by Serge Halimi
Le Monde diplomatique
With his $1.9trn economic relief package (almost 10% of the US’s GDP), which is to be followed by a programme of investment in infrastructure, clean energy and education ($3trn over 10 years), Barack Obama’s former vice-president seems to have finally learned the lessons of history. And learned from the failure of his former boss who, being both too cautious and too centrist, failed to take advantage of the financial crisis of 2007-08 to push a new New Deal. ‘With the world economy in free fall,’ Obama concluded, ‘my number one task wasn’t remaking the economic order. It was preventing further disaster’ (1). Debt-obsessed Europe, meanwhile, set about inflicting a decade of austerity on itself, closing hospital beds as it went...
One of the most promising features of the Biden package is its universality. More than 100 million Americans have already received a Treasury cheque for $1,400. For a quarter of a century, most western states have made their social policies conditional on ever more stringent means testing, permanent surveillance, and punitive, humiliating employment ‘activation policies’ (2). As a result, people who no longer receive anything despite being in need are encouraged to hate public policies that they have paid for but which benefit someone else. Then, riled by the media, they come to believe they are subsidising cheats and freeloaders.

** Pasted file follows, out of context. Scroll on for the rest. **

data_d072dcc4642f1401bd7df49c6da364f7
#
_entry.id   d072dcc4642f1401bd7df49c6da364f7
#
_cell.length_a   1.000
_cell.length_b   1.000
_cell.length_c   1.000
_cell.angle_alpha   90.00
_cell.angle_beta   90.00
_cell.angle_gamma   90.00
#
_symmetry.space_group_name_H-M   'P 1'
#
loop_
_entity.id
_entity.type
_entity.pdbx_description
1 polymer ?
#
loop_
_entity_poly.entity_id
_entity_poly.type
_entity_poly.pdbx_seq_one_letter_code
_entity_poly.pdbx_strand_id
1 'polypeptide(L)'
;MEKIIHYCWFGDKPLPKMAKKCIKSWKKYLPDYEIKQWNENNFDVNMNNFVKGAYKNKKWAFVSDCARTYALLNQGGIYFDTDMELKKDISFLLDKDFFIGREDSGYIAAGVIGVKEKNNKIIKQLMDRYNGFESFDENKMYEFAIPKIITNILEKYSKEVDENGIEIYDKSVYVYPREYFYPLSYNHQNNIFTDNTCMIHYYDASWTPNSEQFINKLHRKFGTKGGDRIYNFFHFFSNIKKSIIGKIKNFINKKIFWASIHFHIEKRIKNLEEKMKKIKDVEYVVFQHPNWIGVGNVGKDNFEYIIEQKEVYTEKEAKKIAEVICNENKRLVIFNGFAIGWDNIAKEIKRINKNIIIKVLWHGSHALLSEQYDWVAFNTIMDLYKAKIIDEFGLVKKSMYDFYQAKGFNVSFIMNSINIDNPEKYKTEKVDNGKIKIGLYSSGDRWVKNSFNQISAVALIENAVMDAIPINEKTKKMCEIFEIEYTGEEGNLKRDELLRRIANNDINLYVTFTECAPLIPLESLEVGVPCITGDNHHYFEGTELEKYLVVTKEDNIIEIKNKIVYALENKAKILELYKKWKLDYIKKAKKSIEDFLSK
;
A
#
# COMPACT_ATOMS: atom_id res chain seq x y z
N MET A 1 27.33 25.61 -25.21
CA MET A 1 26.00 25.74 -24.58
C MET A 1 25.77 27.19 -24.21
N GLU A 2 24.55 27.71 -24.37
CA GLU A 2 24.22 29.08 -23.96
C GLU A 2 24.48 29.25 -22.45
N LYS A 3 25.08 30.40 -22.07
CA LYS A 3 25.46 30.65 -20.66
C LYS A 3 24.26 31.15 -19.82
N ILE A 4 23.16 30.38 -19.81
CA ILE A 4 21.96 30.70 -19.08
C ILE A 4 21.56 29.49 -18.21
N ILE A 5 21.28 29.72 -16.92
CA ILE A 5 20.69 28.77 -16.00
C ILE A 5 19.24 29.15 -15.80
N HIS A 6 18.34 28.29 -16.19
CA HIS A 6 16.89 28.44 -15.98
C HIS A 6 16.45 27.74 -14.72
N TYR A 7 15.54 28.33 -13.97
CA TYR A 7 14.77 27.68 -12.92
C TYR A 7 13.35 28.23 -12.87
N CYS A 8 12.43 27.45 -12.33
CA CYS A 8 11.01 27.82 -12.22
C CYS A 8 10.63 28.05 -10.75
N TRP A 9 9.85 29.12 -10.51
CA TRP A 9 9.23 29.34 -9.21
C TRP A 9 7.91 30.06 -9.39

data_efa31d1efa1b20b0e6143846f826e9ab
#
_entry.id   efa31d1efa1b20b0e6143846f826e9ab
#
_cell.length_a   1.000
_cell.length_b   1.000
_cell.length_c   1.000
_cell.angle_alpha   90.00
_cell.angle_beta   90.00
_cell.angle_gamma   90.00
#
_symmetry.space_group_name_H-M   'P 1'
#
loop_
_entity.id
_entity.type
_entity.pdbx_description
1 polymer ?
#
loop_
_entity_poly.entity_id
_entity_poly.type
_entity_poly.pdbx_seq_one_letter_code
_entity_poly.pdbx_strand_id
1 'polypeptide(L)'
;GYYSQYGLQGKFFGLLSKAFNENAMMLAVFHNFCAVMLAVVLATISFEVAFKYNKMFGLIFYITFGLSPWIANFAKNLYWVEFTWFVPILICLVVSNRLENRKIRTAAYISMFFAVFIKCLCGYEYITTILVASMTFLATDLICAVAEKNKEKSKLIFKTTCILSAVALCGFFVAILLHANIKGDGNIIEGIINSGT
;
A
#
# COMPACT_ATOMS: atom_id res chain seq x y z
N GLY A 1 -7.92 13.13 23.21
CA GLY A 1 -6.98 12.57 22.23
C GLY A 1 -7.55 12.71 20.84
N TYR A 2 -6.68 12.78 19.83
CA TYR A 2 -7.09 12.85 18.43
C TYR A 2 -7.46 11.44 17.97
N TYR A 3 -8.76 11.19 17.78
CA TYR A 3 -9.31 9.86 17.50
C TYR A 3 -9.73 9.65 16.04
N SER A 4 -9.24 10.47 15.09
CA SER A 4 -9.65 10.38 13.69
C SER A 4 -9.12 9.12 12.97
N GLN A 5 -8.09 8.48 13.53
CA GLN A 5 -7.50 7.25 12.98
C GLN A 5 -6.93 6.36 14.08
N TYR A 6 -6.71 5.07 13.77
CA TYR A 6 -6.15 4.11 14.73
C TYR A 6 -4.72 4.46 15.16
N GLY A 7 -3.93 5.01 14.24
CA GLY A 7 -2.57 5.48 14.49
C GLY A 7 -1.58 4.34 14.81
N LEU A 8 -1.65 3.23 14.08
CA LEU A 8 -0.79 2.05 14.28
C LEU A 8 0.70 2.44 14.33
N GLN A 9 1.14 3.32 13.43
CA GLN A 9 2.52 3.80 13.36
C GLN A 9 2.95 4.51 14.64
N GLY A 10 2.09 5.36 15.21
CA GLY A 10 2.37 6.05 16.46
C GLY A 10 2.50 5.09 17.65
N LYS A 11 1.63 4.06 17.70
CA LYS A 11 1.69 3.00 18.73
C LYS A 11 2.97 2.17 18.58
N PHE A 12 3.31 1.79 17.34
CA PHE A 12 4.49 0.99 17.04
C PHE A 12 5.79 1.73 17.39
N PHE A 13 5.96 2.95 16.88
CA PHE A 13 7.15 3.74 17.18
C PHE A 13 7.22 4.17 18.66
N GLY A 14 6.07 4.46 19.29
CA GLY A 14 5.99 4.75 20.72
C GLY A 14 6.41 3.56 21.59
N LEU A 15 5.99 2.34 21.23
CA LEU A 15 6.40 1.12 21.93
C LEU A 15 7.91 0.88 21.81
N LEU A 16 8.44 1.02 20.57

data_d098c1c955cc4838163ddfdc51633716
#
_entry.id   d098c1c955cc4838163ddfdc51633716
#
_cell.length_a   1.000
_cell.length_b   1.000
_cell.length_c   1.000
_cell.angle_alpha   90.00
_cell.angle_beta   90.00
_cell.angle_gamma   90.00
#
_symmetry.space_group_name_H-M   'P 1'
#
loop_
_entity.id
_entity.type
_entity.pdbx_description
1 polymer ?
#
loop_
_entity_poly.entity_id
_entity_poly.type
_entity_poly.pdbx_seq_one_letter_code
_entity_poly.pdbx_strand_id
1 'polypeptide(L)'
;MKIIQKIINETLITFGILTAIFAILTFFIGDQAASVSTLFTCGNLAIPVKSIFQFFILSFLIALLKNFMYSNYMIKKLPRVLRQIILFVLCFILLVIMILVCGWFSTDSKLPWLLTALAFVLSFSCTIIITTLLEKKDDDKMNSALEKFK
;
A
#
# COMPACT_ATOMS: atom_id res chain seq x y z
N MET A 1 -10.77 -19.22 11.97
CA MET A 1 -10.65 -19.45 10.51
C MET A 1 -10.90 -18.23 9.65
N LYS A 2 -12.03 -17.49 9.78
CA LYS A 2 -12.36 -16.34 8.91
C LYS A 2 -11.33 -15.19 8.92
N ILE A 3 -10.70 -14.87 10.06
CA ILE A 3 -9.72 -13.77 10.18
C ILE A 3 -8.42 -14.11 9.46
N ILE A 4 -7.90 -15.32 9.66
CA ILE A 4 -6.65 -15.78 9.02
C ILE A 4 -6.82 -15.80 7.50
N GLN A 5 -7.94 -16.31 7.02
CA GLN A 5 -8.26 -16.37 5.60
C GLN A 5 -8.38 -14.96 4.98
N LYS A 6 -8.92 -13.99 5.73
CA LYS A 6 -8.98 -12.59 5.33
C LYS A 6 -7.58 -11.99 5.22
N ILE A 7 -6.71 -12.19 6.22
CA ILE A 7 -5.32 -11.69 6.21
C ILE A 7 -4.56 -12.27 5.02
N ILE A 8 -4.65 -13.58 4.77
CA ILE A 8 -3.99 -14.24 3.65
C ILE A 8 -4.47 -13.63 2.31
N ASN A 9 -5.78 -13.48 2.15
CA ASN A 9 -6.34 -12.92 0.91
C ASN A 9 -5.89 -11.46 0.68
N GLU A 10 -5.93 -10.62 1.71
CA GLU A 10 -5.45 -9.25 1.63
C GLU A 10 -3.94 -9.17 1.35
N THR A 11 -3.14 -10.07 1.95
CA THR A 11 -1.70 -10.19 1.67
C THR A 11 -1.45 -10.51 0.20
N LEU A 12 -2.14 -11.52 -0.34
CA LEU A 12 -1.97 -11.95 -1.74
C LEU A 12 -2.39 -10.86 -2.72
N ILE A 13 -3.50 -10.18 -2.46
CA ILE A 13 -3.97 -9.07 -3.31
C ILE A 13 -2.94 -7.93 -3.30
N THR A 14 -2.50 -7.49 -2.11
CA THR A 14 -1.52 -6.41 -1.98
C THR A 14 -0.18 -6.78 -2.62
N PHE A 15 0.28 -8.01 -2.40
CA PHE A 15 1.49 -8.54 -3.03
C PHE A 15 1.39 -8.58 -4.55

The Covid-19 crisis has interrupted that kind of talk. Work stopped so abruptly for so many workers, salaried and self-employed that blaming them for their situation would make no sense. In some countries, 60% of those who received pandemic-related emergency payouts had never received state aid before (3). The state stepped in quickly, without counting the cost and without means testing. For now, few complain, outside the financial press — and the People’s Republic of China.
Translated by George Miller
(1) Barack Obama, A Promised Land, Crown, New York, 2020.
(2) See Anne Daguerre, ‘Emplois forcés pour les bénéficiaires de l’aide sociale’, Le Monde diplomatique, June 2005.
(3) According to the consultancy BCG, quoted in The Economist, London, 6 March 2021.
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